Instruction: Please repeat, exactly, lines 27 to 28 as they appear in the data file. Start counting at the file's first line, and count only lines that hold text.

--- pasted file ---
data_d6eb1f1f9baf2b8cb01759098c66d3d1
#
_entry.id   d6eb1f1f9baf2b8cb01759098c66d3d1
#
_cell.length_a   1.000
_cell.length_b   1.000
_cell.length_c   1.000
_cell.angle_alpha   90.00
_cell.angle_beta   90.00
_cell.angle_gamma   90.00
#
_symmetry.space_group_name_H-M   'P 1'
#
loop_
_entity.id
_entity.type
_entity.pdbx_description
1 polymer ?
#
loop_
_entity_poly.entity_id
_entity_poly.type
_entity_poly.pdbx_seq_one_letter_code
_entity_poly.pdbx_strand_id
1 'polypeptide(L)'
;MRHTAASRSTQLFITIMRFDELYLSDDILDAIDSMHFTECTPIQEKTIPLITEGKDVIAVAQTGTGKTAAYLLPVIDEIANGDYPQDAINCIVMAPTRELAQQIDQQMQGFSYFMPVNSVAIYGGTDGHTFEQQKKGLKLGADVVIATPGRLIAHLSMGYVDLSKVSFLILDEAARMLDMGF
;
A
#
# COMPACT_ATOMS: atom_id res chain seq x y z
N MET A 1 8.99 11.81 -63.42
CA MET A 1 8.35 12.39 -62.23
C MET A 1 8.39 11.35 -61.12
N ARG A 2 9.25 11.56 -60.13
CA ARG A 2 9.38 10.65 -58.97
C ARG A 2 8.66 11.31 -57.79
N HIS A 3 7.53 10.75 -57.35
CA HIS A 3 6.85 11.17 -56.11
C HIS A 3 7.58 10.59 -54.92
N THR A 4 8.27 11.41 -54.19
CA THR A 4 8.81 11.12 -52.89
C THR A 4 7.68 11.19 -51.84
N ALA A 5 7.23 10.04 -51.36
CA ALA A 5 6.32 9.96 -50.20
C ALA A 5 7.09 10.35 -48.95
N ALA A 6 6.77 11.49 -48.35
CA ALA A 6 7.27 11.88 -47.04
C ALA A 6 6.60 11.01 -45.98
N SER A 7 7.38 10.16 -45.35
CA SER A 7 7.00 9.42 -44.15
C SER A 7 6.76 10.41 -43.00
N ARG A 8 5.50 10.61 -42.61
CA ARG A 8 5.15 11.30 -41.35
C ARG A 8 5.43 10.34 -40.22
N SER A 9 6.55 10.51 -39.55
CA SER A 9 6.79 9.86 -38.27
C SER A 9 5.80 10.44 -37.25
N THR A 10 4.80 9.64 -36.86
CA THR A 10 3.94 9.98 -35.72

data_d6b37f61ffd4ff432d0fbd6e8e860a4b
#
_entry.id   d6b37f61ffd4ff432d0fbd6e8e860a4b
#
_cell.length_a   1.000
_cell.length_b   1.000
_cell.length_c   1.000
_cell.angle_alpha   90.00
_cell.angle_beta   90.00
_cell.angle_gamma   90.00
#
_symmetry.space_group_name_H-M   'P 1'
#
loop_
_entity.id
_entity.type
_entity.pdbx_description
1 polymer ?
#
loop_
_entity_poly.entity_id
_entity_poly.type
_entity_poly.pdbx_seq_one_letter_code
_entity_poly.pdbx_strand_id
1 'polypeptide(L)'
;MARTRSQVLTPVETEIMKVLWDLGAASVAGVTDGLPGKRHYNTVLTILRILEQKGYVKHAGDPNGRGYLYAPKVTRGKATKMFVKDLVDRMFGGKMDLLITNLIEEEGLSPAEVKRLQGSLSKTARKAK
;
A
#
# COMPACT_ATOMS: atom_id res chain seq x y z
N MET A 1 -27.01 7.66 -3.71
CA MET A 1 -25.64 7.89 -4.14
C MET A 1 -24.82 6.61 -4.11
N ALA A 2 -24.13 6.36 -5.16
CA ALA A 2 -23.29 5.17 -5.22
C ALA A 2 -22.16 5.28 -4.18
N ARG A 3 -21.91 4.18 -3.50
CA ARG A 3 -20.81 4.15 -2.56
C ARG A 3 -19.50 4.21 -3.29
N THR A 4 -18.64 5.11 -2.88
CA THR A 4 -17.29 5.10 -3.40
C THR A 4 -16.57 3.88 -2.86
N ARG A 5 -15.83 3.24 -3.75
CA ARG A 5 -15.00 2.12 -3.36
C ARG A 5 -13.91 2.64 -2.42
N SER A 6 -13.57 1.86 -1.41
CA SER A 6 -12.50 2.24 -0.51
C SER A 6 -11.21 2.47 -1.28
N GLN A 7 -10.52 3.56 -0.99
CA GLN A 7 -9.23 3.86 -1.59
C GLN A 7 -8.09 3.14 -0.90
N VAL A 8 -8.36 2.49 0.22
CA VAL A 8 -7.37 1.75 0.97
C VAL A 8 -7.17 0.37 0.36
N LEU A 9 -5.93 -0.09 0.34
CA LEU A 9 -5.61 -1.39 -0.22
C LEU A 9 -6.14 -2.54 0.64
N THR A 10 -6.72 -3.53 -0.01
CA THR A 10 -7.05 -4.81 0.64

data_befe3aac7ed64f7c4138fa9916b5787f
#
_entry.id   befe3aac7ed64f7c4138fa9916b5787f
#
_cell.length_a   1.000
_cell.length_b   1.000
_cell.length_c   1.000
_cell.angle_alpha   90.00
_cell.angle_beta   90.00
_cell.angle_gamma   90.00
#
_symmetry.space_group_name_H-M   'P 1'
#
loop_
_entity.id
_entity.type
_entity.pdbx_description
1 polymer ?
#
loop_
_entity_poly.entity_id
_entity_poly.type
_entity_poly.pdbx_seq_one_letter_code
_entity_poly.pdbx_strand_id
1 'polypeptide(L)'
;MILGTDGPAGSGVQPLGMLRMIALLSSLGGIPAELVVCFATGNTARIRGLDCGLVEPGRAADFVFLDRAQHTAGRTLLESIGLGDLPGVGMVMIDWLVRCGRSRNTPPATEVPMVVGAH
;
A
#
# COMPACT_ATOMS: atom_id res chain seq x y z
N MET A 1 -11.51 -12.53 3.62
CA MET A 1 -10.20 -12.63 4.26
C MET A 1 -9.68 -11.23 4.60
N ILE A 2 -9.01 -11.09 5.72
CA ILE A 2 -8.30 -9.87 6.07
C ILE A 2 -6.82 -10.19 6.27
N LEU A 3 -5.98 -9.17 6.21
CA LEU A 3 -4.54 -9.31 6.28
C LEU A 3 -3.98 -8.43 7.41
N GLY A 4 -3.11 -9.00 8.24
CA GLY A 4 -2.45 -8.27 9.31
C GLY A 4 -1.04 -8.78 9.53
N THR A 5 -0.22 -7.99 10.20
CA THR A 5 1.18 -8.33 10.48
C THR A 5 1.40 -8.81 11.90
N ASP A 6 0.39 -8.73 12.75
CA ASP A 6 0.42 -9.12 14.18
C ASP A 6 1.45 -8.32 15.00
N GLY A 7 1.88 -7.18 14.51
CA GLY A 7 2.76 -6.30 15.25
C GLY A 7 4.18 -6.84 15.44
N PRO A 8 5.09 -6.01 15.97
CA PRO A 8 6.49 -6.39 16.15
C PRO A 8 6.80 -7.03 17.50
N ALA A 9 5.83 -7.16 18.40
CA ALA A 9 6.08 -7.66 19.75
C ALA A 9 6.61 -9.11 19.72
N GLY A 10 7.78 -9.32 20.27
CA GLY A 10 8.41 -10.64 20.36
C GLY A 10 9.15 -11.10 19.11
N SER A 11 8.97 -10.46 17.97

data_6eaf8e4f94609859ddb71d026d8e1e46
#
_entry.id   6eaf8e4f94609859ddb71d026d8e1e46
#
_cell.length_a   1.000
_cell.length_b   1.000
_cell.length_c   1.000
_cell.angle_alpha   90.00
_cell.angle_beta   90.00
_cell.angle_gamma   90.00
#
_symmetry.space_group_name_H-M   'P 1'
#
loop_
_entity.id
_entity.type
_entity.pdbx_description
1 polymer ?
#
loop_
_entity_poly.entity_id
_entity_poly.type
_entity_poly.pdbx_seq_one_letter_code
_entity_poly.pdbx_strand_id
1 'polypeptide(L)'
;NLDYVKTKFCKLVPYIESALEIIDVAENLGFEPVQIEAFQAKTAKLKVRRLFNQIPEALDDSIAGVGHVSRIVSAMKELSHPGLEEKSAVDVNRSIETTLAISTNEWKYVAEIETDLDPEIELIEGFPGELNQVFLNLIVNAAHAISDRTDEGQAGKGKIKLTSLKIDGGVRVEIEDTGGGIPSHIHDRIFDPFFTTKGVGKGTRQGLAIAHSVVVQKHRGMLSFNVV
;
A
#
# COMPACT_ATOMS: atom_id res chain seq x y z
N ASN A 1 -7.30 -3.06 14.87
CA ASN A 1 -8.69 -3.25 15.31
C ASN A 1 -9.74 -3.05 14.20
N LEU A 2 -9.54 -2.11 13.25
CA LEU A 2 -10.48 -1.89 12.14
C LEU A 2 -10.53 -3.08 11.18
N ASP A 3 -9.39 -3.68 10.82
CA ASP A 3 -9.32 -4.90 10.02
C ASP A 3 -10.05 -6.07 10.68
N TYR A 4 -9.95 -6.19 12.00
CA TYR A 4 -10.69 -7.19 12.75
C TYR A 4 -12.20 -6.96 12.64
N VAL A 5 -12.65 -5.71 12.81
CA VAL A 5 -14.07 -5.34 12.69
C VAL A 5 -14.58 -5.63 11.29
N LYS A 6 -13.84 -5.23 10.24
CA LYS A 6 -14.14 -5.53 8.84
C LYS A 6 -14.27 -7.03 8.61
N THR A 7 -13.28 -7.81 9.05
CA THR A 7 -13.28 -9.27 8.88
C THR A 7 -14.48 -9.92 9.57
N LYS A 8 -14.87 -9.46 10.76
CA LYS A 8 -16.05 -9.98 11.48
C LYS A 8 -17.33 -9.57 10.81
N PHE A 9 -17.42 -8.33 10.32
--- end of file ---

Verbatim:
;
A